“The CSI factor is a double-edged sword,” warns Kelly Humphrey, forensic video analyst for Forensic Tape Analysis, Inc., Burlington, WI. “The extra awareness is good, but the show has brought on the expectation that high-quality video can be recovered from anything. We as forensic AV experts need to educate our clients —and in some cases juries — that what they see on CSI isn't always real.”
David Mariasy of forensic audio lab Team Audio in Toledo, OH, agrees. “Sometimes people are disappointed with the outcome, even though it's the best outcome that current technology can provide,” he says. “They think that audio should be crystal clear from any source in five minutes — just like on TV.”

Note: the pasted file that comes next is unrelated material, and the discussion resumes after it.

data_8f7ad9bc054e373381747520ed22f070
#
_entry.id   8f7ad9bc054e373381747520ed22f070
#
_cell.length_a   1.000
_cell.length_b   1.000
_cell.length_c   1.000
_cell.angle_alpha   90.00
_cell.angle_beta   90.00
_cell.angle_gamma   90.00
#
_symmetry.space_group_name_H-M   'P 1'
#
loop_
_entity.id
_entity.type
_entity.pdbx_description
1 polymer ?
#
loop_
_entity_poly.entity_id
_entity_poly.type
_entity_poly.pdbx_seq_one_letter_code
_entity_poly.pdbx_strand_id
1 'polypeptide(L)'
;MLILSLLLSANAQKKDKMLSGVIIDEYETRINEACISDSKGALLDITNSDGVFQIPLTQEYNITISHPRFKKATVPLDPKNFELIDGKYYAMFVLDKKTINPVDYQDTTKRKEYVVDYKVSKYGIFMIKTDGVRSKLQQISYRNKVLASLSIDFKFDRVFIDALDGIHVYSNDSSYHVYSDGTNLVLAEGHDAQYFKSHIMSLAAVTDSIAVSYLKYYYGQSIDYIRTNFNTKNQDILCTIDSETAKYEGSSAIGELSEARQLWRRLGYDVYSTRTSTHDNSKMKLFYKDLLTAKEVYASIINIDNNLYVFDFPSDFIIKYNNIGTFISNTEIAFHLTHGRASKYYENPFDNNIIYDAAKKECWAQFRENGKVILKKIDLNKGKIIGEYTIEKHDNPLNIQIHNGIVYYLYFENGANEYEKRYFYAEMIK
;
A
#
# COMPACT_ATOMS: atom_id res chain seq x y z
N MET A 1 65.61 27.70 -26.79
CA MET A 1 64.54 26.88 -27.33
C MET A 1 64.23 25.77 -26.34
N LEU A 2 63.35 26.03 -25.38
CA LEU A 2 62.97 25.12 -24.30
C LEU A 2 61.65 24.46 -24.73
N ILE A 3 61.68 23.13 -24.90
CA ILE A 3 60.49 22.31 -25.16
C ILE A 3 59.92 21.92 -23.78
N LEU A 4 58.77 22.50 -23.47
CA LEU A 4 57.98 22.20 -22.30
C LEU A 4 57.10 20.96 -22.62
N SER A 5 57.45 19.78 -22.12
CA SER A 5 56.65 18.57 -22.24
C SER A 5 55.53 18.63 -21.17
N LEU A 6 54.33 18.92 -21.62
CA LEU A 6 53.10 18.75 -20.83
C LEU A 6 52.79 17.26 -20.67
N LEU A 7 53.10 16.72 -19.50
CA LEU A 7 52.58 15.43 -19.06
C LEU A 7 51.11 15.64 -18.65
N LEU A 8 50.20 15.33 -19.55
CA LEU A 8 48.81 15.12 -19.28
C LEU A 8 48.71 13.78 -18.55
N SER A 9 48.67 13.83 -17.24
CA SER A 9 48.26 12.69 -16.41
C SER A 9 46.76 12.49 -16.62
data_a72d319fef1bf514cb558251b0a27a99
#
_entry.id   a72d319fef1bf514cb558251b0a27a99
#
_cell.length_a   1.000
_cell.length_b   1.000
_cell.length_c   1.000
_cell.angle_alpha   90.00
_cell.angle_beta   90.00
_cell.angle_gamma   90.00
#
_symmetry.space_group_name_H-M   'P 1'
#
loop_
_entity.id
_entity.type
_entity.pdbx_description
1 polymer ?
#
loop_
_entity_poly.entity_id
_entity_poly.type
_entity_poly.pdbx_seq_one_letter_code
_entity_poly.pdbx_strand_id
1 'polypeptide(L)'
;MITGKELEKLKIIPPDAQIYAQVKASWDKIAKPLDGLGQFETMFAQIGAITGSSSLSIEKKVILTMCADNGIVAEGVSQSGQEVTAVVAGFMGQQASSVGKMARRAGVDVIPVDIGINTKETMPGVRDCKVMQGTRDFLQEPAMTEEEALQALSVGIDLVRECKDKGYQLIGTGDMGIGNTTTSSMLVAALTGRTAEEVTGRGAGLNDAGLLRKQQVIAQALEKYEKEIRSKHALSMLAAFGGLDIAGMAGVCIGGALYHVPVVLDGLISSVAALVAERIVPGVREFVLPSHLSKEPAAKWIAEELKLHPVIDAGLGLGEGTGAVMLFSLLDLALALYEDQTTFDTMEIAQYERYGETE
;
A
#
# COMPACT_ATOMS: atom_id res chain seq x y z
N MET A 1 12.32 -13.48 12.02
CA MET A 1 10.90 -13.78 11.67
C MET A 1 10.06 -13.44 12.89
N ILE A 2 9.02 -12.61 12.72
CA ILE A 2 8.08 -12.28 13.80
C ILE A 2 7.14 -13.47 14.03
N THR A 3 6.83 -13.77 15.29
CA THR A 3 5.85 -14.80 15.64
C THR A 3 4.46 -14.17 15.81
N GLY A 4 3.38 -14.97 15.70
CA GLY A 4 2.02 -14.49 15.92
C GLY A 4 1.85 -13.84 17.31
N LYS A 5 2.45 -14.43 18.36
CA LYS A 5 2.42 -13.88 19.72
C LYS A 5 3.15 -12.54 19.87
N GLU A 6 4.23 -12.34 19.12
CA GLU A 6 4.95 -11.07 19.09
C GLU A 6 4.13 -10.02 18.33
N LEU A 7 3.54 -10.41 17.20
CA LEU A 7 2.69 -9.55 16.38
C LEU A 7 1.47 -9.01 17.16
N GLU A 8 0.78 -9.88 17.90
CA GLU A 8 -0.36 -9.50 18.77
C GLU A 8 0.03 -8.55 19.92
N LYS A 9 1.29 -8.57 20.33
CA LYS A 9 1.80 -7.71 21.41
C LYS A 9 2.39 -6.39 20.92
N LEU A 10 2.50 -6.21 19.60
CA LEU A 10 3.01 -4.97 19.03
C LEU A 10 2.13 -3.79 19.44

The program CSI is certainly entertainment, not reality, says Grant Fredericks, a noted forensic video expert, former police officer, former coordinator of the Vancouver Police Forensic Video Unit in Canada, and current public safety solutions manager for Avid Technology, Tewksbury, MA. “But it does push the envelope of science with its imagination. It's had a positive effect on forensic science in general; I attribute the growth in forensic education on the popularity of the show. And because of the growth in education, there's an interest in government to drive development.”
Forensic work, as portrayed on television, deals with trace evidence, such as a drop of blood or snippet of hair. But in many cases there's also trace AV evidence at a real crime scene, which can range from poor-quality images captured on a consumer-grade surveillance camera across the street to a fuzzy audio recording made by a concealed microcassette recorder. Uncovering that trace AV evidence is up to forensic AV practitioners who enhance, compare, restore, and authenticate the audio or video.